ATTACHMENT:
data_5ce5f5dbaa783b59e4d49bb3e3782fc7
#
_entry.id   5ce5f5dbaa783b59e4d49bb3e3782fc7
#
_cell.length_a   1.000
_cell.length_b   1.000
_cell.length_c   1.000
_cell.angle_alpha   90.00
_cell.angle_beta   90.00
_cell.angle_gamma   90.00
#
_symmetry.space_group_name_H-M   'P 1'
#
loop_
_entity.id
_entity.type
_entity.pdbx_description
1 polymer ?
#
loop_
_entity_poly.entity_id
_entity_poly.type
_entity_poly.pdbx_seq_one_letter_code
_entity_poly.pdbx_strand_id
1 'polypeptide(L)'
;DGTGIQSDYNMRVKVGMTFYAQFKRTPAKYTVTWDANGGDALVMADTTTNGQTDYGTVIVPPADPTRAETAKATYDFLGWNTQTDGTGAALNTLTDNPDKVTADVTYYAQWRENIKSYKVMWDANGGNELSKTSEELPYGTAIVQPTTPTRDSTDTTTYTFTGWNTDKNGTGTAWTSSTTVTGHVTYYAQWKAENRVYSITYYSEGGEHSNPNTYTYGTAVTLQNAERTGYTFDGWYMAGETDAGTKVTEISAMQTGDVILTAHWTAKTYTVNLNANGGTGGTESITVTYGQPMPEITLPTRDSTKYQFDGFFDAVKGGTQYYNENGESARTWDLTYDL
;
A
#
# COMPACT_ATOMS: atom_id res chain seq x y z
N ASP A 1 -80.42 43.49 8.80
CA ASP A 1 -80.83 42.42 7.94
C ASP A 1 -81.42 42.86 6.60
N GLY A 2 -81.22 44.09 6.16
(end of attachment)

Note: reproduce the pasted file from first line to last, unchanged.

data_5ce5f5dbaa783b59e4d49bb3e3782fc7
#
_entry.id   5ce5f5dbaa783b59e4d49bb3e3782fc7
#
_cell.length_a   1.000
_cell.length_b   1.000
_cell.length_c   1.000
_cell.angle_alpha   90.00
_cell.angle_beta   90.00
_cell.angle_gamma   90.00
#
_symmetry.space_group_name_H-M   'P 1'
#
loop_
_entity.id
_entity.type
_entity.pdbx_description
1 polymer ?
#
loop_
_entity_poly.entity_id
_entity_poly.type
_entity_poly.pdbx_seq_one_letter_code
_entity_poly.pdbx_strand_id
1 'polypeptide(L)'
;DGTGIQSDYNMRVKVGMTFYAQFKRTPAKYTVTWDANGGDALVMADTTTNGQTDYGTVIVPPADPTRAETAKATYDFLGWNTQTDGTGAALNTLTDNPDKVTADVTYYAQWRENIKSYKVMWDANGGNELSKTSEELPYGTAIVQPTTPTRDSTDTTTYTFTGWNTDKNGTGTAWTSSTTVTGHVTYYAQWKAENRVYSITYYSEGGEHSNPNTYTYGTAVTLQNAERTGYTFDGWYMAGETDAGTKVTEISAMQTGDVILTAHWTAKTYTVNLNANGGTGGTESITVTYGQPMPEITLPTRDSTKYQFDGFFDAVKGGTQYYNENGESARTWDLTYDL
;
A
#
# COMPACT_ATOMS: atom_id res chain seq x y z
N ASP A 1 -80.42 43.49 8.80
CA ASP A 1 -80.83 42.42 7.94
C ASP A 1 -81.42 42.86 6.60
N GLY A 2 -81.22 44.09 6.16